The fluid supply and ventilation are the most necessary indications so that the patient's chance of survival increases. If the doctor detects massive bleeding, fresh plasma and platelet concentrates can be administered. No other treatment options are currently available. The earlier the diagnosis is made, the higher the patient's chances of survival. If treatment is not timely, the syndrome ends in death.
So far there is no vaccination that prevents the meningococcal group. That group is the main cause of the Waterhouse-Friderichsen syndrome. However, in the further course of life, antibodies against the meningococci form, so that the body is protected from an "invasion" of the bacteria. For this reason, the Waterhouse-Friderichsen syndrome occurs relatively rarely.
There is certainly a vaccine against Haemophilus influenzea and pneumococci that can prevent Waterhouse-Friderichsen syndrome. This is a so-called 6-fold vaccine, which can be injected as early as the 3rd month of life. No other preventive measures are currently known.
In the case of Waterhouse-Friderichsen syndrome, the possibilities and measures of direct follow-up care are in most cases significantly limited, and in some cases they are not even available to those affected. Therefore, the person affected should ideally consult a doctor at an early stage and also initiate treatment in order to prevent the occurrence of other complaints and complications.
There can be no self-healing, so that the affected person is always dependent on treatment by a doctor. A doctor should therefore be consulted at the first signs. In most cases, Waterhouse-Friderichsen syndrome can be relieved well by means of physiotherapy or physiotherapy. Those affected can also do many of the exercises in their own home to prevent other complaints from occurring and to accelerate healing.
Most of the time, aftercare also includes taking various medications. Those affected should ensure that they are taken regularly as well as the specified dosage of the medication in order to avoid possible side effects. In many cases, the syndrome also limits the person's life expectancy.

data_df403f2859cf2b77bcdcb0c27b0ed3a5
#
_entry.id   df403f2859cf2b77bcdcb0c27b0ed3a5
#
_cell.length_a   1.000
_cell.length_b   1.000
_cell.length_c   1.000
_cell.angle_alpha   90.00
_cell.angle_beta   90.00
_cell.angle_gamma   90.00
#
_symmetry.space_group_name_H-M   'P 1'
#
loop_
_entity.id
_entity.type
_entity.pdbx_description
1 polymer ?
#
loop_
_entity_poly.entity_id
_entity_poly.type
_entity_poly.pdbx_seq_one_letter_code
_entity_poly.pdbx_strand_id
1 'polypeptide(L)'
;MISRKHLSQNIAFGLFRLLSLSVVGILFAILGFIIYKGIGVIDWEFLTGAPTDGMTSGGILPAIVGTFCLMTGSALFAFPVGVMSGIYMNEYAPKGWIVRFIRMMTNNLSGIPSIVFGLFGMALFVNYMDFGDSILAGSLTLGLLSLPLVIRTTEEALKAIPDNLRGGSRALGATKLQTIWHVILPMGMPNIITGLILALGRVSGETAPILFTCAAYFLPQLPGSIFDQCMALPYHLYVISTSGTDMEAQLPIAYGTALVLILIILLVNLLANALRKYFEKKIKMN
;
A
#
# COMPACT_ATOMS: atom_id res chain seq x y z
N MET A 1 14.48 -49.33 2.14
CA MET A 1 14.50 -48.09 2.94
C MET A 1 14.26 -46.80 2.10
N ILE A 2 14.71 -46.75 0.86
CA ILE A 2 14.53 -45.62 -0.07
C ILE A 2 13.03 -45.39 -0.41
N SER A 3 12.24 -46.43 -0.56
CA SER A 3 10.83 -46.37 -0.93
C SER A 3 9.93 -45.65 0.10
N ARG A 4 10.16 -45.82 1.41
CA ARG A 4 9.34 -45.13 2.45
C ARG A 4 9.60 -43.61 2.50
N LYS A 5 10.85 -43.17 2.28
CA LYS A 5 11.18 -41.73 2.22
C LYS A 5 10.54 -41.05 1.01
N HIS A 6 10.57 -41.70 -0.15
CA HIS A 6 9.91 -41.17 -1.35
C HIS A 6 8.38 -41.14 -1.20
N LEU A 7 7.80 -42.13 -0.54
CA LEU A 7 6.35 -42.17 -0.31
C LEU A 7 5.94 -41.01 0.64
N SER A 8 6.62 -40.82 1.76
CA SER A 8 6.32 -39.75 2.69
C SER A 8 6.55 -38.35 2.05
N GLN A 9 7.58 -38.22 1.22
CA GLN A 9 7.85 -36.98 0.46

The Waterhouse-Friderichsen syndrome is a medical emergency. Activities or self-help measures are extremely limited in these situations. The harmonious cooperation with an experienced team of doctors is extremely important for alleviating symptoms. The relationship of trust between doctor and patient must therefore be built up and supported as best as possible.
Normally, the person concerned is not sufficiently responsive himself. Therefore, relatives have a responsibility to make important decisions while taking the patient's wishes into account. If you have any open questions, you should ask them in order to be as prepared as possible for the situation and further development. In addition, if there is a lack of knowledge, the responsibility for obtaining information does not lie with the doctor alone. Relatives should do research at the same time and maintain a close exchange with one another so that all those affected have the same level of knowledge.
Conflicts or interpersonal complications should be avoided during this phase. Since there is a risk of premature death, it is advisable to take appropriate precautions. The chances of survival for the patient are very low according to the current scientific status. Therefore, if the relatives feel emotionally overwhelmed in coping with the circumstances, they should seek help. Otherwise it can lead to undesirable developments that lead to problems in retrospect.